This Samsung Q95T/Q90T review is looking at the company's highest-end 4K TV from 2020, which was built around the goal of unlocking the brightness and colour range you can get with high dynamic range (HDR) pictures. And it absolutely succeeded – for sheer 4K HDR wonder, this TV has only been surpassed by its own replacement: the Samsung QN95A, and its next-gen Mini-LED display. But the 2020 model is still a set you should be thinking about buying, because it's now around half the price it launched at, making is astounding value for money.
You may be curious as to why we're talking about what seems like two separate models? Well the Q95T and Q90T are versions of the same TV – they share the panel technology, the image processing, the smart platform and even the overall design – but with one practical difference: the Q95T comes with a separate box where your HDMI connections etc plug in, keeping the look of the TV itself clean. The Q90T has the ports on the unit itself, making it both slightly thicker and slightly cheaper.
Depending on where you are in the world, you may find that you aren't able to buy both models, but because the core technology is the same, you can apply the findings of this review to either the Q90T or the Q95T.
The Q95T/Q90T offers a winning combination of high brightness, QLED colour technology, a smart backlight system, and an ‘object-based' sound system.
We specifically reviewed the 65-inch Q95T model (QE65Q90T) – let's dive in.
Samsung Q95T review: Price & features
The Q95T/Q90T range was expensive by LCD standards at launch, but then it was Samsung’s most highly specified 4K TV for 2020 – a lofty range position that’s delivered some seriously stunning TVs in recent years.
The Q95T (the version with the external One Connect box for its connections) is available in the UK but not the US, and it comes in four sizes: 55-inch (£2,299), 65-inch (£2,000), 75-inch (£4,499) and 85-inch (£5,999). This version isn't available in the USA. It's well worth checking our Samsung discount codes to snap up a saving.
Its sibling, the Q90T, offers the same image quality but with the connections all on the TV itself. It's available in most countries including the US: 55-inch (£1,999/$1,799), 65-inch (£2,799/$2,699), 75-inch (£3,999/$3,499) and an 85-inch model in the US ($4,999).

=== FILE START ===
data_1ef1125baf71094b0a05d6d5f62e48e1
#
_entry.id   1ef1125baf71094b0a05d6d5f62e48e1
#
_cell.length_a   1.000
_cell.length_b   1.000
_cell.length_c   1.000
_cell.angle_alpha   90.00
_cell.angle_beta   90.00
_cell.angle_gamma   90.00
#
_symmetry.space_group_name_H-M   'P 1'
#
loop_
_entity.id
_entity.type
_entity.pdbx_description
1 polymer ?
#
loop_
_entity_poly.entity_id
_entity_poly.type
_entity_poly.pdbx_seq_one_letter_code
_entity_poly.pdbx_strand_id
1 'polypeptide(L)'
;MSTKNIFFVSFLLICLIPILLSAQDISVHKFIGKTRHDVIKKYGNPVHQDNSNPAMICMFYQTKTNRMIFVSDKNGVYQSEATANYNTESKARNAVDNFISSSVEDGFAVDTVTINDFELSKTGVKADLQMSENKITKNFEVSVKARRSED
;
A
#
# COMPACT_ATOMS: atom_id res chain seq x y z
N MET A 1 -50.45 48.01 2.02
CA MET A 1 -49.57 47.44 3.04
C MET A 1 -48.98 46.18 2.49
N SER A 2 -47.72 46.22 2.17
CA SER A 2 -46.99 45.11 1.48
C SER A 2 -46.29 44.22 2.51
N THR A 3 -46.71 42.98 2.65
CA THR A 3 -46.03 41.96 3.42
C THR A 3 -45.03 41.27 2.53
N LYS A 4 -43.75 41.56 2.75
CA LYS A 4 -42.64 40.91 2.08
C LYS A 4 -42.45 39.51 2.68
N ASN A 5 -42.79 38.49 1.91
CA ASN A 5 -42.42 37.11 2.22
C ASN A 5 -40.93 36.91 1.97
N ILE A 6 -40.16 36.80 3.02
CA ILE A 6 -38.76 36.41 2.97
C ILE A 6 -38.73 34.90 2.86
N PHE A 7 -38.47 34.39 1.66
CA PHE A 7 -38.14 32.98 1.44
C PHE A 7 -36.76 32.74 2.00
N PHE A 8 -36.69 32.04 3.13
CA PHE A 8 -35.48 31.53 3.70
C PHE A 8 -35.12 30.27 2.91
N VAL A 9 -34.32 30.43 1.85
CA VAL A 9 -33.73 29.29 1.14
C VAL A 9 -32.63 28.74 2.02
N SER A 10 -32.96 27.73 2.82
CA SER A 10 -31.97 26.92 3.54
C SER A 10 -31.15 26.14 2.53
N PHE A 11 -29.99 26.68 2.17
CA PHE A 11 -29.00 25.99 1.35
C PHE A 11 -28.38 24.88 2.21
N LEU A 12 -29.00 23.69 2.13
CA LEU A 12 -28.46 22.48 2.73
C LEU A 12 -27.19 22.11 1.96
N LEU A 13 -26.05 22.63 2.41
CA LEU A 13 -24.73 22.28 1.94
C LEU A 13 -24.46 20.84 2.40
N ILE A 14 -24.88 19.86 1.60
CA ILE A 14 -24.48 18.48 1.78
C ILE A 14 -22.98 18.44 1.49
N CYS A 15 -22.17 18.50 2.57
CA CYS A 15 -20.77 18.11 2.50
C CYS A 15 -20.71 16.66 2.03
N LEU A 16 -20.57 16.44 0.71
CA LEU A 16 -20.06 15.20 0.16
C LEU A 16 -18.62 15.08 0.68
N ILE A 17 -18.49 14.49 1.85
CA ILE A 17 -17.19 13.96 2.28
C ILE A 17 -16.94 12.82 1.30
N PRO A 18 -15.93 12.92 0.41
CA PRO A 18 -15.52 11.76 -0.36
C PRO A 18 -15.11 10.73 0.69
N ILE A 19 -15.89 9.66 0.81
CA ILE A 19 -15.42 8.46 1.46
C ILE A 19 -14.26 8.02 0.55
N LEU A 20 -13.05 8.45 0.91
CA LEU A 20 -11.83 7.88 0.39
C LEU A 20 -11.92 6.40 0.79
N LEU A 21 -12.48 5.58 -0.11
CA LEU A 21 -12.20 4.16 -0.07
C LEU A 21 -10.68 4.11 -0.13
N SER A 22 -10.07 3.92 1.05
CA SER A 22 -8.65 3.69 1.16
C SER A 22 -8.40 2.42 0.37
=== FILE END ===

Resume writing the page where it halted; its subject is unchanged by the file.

As mentioned, though, the Q95T and Q90T have dropped massively in price since then – here are the latest prices for all models.
The Q95T/Q90T uses a clever backlighting system. As with the Samsung Q950TS 8K TV, the QE65Q95T boasts a new power control system that apportions electrical current to different parts of the image more intelligently. In other words, power can be taken away from dark parts of a picture, where it’s not needed, and diverted to bright parts of a picture where it is needed.
That’s not the only new feature the Q95T/Q90T shares with the Q950TS, either. Also onboard is Samsung’s new Object Tracking Sound system, where speakers placed in the top as well as the bottom edges combine with acoustic processing to make sound effects appear to be coming from the correct area of the screen. So if a gun goes off in the bottom left corner, that’s where the report will come from.
The sound can even track the progress of moving sounds as they cross or circle the screen. Though it likely won’t be quite as accurate in this respect as the Q950TS, because it doesn’t have as many speakers around the edges.
Getting back to the picture features, the QLED screen technology delivers images with more brightness and colour volume than normal LCD colour filters. The Q95T/Q90T also carries the latest adaptation of Samsung’s Quantum 4K processor, which includes improved upscaling of sub-4K sources.
Samsung is out to appeal to gamers, meanwhile, with a series of eye-catching features. The time it takes the QE65Q95T to render pictures drops to less than 10ms if you select its Game mode – the lowest such figure I’ve seen on a 4K TV.
There’s also a thoughtful option to introduce a little motion processing within the Game mode while only increasing input lag to around 24ms. This is a welcome option for games – such as RPGs – that might not depend so much on ultra-fast reactions.
There’s an option, too, that adds brightness to dark game graphics without raising the brightness of light graphics, to help you spot enemies that might be lurking in the shadows. Plus there’s automatic low latency mode switching when game sources are detected, and variable refresh rates – both will be supported by next-gen consoles.
Finally on the gaming front, one of the Q95T’s four HDMI ports can handle enough data to support playback of 4K HDR games at frame rates of up to 120Hz. This should be enough to cope with even the most extreme 4K imagery the upcoming Xbox Series X and PS5 are likely to throw at us. Though with this in mind, it’s a pity that only one of the HDMIs achieves such a spec.
The Samsung Q95T/Q90T supports HDR10, live broadcast/stream-friendly HLG and dynamic HDR10+ HDR formats – but as ever with Samsung TVs, there’s no support for Dolby Vision.
Like HDR10+, Dolby Vision adds extra scene by scene information to HDR picture streams to help TVs do a better job with them. But Dolby Vision content is considerably more common than HDR10+, so it’s a shame Samsung won’t join the likes of Panasonic and Philips (Europe) in supporting both dynamic HDR formats.
The Q95T/Q90T does have one cool new HDR feature, though: Picture Optimisation. This uses a light meter to intelligently adjust the way HDR pictures are output so that they still have the same sort of impact in bright rooms that they have in dark rooms. This reflects the fact that some HDR content can actually look dull in a bright room if left to its original mastered light values.